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How will the meltdown change higher education?

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posted on Sep, 30 2009 @ 01:10 AM
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Will we see bankrupt states start shuttering universities they way they are already closing parks and libraries?

Will kids still want to take on ever-more debt when job prospects for grads seem bleaker than ever? (yeah, yeah "the point of a good education is to make yourself a wiser person, not to get a job..." Tell that to all the unemployed grads with a quarter-of-a-million in debt around their necks.) Will colleges start teaching useful skills that actually lead to real gainful employment?

Can people continue to finance their education in a "post-debt" economy? As the economy melts down, it is becoming increasingly obvious that eventually, painfully or more painfully (depending on how willing we are to face the music), we won't be able to "borrow our way to prosperity" anymore. Will this apply to education as well as to espresso machines and Escalades?

The Ivys and a few others are still stuffed with multibillion-dollar endowments, even after losing up to 1/3 of their portfolio...I imagine they will trundle on for quite some time, but how about less storied institutions? Many are actually on the brink of ruin now, their endowments gutted. And if hyperinflation kicks in, maybe someday even Harvard's 20-plus billion won't be enough to buy it a bowl of Pho noodles in Harvard Square.

Will schools remain the decadent "party zones" they seem to have become over the last 30 years, or will people buckle down and actually, you know, study when they realize how grim things really are?

Just a few of the questions on my mind...

One thing is certain: Somehow, some way, the idea of "higher education" will have to change radically. But how? When? And along what lines?




posted on Sep, 30 2009 @ 03:31 AM
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reply to post by silent thunder
 


Enrollment at the school I'm goin to has had a 35%+ increase. I was wait listed for all classes, and only got into half. I would say that people will gladly shoulder the debt.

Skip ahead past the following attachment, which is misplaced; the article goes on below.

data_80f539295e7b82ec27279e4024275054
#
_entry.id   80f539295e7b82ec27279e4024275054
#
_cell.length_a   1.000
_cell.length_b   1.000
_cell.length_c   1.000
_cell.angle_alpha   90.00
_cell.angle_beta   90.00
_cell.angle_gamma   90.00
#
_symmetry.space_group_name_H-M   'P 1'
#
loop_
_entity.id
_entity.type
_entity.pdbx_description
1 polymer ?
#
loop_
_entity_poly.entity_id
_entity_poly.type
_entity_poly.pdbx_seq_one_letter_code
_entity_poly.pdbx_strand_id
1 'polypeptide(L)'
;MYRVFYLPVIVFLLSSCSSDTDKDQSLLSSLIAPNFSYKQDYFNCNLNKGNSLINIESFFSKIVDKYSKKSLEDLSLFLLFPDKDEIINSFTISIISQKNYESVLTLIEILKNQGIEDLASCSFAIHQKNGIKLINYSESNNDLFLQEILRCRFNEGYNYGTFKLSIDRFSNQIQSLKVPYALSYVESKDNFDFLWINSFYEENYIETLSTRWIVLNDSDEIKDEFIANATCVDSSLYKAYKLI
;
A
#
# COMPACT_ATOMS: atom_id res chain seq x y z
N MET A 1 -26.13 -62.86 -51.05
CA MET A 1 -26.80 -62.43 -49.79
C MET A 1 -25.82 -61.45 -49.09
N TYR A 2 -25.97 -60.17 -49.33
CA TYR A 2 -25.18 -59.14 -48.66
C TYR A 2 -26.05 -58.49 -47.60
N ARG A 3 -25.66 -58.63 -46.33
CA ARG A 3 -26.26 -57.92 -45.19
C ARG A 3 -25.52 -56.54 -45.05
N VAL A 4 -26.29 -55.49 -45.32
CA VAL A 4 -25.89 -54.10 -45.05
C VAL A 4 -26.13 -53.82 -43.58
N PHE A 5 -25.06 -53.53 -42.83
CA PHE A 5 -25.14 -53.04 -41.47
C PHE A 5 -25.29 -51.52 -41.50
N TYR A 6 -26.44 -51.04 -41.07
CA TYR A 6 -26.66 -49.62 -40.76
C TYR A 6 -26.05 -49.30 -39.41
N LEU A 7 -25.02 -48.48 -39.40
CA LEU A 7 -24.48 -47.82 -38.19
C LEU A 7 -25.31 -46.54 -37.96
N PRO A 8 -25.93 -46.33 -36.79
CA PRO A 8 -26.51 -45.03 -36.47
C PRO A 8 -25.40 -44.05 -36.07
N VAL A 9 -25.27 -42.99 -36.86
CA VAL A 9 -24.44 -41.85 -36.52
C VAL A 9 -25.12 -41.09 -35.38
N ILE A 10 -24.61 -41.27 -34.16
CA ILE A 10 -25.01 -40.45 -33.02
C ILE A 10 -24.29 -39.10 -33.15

posted on Sep, 30 2009 @ 03:37 AM
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Education will be free and over the internet.

Higher education is a scam as it is now.



posted on Sep, 30 2009 @ 09:13 AM
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reply to post by Wertdagf
 


The problem is that in 70% of the cases, maybe more, what you are buying with a college/university degree isn't information per se. It's friendships, a shared sense of community, the various coming-of-age rituals, dangerous and stupid though they may seem in retrospect...those long two-AM "what does it all mean" conversations with that beautiful girl you never got with after all but ended up not regretting it because of the fantastic conversation. And so on. The little tribes and clusters that form on "the quad" or wherever the ineveitable communal lawn is on glorious spring days...that sort of thing. That's what you are going into hock for becuse it is so very often the fertile loam from which later spring connections and collaborations. ("you know, my uncle said a place is opening at firm XYZ...My cousin can get you a summer internship at corp ABC...": That's how it all begins).

Yes, just party and gladhand your way through a good school or three, and who knows where you'll end uo...our former president mangaged to wend his boozy way through both Yale and Harvard, proving that any fool can do so and utterly laying waste to several centureies of mystique surrounding those hoary institutions in the process. It works more effectively the better the name of the school of course.

But of course, that's the old way, and who knoiws, with all this belt-tightening going on people might actually start learning something more than "quarters" and beerpong.

[edit on 9/30/09 by silent thunder]



posted on Sep, 30 2009 @ 04:40 PM
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I'm not going to University. I come from a poor family, and I cannot afford to finance it at all. I see absolutely no point in taking on almost 100k in debt to obtain a degree that will do nothing towards getting me a job, and if it did it would be a job that would take me the rest of my life to get out of debt.

University is a borderline scam in the modern day, as I pointed out in another thread. I'll stick with the job I've netted and teach myself. I've no need to pay for the privilege of sitting in a lecture hall with 4000 chattering zombies while a professor drones out the same thing he has for the past 20 years without a second thought, or some recent graduate drones on about something that is completely and utterly incorrect.

No, no higher education in this economy.



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